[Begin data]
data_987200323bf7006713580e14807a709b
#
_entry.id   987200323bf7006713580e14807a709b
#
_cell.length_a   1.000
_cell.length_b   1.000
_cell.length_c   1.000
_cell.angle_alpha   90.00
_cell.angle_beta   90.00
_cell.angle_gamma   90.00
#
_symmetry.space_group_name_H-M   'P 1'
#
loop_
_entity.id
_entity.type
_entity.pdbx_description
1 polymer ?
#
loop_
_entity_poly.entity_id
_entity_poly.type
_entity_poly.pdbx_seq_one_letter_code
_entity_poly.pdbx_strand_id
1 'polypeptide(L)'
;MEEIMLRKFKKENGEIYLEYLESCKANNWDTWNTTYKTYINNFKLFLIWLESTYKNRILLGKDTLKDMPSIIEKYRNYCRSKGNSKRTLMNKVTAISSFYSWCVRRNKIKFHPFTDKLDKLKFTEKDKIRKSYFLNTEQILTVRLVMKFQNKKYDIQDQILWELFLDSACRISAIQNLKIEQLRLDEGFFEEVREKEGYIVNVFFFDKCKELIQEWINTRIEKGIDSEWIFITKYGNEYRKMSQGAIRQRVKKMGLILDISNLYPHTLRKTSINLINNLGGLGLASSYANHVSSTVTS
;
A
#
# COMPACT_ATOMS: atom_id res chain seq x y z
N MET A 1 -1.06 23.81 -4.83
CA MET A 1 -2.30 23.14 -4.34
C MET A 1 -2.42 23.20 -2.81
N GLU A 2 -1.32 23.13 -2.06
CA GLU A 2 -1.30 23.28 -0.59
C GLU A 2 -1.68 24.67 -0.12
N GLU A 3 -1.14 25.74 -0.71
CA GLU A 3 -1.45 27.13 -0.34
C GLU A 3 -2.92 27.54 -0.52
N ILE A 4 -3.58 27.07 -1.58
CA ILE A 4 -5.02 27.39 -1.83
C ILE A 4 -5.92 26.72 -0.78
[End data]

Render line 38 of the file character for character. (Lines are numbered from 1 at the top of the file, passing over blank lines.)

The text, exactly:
CA GLU A 3 -1.45 27.13 -0.34